City will seek another round of funding after grants paid to rehab 19 homes
A housing rehabilitation program for moderate to low income homeowners, funded by a community block grant, has been a big success and the city would like to do it again, according to City Manager Jason Molino.
The original plan was to provide rehab assistance to 15 homes in the city with the $400,000 grant, but 19 houses were repaired, according to a report given to the city council on Monday.
"This is part of a bigger effort," Molino said. "Housing rehabilitation is one part of our approach to neighborhood revitalization. While only 19 properties were improved, that's 19 properties that might not otherwise be improved."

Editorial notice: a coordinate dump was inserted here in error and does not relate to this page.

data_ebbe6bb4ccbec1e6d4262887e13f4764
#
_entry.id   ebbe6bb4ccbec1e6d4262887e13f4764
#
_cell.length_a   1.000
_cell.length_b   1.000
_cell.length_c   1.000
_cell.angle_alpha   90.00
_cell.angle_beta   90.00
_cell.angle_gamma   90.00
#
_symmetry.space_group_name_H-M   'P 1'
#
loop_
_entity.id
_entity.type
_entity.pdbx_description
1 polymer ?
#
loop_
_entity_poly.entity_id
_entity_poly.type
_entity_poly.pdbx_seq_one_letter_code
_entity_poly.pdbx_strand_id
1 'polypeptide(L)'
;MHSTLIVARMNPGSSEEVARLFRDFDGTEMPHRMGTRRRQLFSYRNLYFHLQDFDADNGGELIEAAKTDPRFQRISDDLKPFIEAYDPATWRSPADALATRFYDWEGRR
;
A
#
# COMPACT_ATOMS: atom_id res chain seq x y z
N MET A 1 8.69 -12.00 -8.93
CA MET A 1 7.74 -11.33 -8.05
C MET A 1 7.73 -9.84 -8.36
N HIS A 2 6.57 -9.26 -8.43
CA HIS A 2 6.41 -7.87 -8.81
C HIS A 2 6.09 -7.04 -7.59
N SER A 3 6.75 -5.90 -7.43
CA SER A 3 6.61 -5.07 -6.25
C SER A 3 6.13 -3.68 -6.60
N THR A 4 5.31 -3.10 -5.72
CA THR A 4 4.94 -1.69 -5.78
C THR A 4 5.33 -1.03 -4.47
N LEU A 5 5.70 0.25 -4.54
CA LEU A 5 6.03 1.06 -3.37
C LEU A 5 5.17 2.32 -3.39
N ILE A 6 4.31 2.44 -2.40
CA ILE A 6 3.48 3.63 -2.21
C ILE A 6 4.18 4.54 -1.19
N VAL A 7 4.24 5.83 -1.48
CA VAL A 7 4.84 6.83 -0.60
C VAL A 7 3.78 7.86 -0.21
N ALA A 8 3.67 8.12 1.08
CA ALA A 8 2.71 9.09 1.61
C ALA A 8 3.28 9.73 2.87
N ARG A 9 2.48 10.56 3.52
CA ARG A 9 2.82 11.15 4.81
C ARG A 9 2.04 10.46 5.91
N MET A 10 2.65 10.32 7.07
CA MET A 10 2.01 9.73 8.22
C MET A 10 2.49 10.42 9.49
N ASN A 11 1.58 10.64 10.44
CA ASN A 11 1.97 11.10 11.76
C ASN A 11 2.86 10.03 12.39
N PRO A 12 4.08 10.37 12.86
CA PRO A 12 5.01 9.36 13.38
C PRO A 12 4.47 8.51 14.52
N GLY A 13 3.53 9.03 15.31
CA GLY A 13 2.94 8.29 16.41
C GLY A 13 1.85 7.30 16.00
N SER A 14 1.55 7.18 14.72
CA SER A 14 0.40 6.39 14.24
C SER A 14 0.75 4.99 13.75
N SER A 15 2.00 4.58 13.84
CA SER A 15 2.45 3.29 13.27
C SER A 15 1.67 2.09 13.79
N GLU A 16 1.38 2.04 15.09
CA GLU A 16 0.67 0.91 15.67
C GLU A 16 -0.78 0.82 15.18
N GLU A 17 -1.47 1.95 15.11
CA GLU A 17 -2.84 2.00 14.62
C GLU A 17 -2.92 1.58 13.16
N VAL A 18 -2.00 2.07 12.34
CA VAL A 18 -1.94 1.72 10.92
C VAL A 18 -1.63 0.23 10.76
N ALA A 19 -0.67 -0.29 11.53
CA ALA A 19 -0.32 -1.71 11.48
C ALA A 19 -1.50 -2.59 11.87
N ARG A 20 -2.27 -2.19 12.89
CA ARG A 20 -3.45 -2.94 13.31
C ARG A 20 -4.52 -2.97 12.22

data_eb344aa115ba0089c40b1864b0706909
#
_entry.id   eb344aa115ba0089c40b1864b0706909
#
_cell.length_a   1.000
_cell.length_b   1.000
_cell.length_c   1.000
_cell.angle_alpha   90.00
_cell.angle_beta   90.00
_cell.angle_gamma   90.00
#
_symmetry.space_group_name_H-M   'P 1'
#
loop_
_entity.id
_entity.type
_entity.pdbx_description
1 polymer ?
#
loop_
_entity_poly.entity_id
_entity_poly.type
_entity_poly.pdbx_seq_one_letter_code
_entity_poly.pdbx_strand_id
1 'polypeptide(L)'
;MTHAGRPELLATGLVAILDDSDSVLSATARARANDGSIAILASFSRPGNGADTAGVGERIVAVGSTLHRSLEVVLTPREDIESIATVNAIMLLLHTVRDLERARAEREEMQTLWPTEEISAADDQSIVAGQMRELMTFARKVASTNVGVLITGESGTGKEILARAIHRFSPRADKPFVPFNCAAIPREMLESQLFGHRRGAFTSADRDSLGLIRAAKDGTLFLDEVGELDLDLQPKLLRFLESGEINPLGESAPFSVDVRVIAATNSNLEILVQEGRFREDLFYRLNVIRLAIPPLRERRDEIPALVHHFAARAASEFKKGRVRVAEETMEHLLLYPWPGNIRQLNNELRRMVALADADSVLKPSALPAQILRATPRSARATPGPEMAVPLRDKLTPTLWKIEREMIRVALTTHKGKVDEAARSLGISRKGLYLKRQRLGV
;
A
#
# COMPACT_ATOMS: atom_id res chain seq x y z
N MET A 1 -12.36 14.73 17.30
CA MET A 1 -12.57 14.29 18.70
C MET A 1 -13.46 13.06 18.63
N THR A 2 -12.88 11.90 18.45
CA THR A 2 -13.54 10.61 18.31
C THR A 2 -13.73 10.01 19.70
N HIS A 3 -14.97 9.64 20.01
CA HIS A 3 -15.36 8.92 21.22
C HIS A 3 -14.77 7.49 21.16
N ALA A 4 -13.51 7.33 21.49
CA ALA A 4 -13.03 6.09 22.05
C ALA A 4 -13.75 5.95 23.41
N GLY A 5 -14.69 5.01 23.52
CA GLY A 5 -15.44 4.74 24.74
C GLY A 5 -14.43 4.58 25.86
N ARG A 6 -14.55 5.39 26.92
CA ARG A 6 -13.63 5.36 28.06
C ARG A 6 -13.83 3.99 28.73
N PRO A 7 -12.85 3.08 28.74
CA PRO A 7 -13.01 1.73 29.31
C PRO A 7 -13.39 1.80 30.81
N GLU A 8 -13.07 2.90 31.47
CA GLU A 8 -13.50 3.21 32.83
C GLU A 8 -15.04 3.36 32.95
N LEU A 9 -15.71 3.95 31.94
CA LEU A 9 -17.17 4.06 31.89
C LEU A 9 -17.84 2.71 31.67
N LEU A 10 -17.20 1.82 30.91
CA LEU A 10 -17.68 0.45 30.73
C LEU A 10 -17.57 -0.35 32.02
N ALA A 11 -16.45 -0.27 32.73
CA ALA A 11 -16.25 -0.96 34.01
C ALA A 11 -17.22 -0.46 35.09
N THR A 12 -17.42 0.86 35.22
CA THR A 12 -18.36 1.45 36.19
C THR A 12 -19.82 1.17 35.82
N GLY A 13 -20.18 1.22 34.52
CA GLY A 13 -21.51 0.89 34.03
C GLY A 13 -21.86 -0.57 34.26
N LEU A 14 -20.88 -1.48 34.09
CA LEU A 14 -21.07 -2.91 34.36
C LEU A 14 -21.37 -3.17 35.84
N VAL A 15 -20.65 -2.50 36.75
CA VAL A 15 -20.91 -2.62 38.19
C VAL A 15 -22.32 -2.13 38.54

The city received 80 inquiries and reviewed 66 applications.
The rehab projects including roof replacement, porch replacement, plumbing and electrical repair and facade improvements.
Individual grants were limited to $24,500, but some homeowners were able to chip in some of their own money and go a bit beyond what the maximum grant would allow.
Jodie Freese administered the program for the city and put out each job to competitive bid. Of the seven contractors selected for work, six were based in Genesee County.
About 96 percent of the $364,522 spent on rehab stayed in the county.
Other costs associated with the program included $14,800 for a lead-based paint consultant and $25,435 for program delivery and administration. The city contributed $4,757 to help cover the costs.
The grant originates with the federal government but is administered by the state's Office of Community Renewal.
"We're very satisfied with the results," Molino said. "It was a great project and hopefully we can do it again in the future."
Photo: Provided by the city of a residence on Hutchins Street.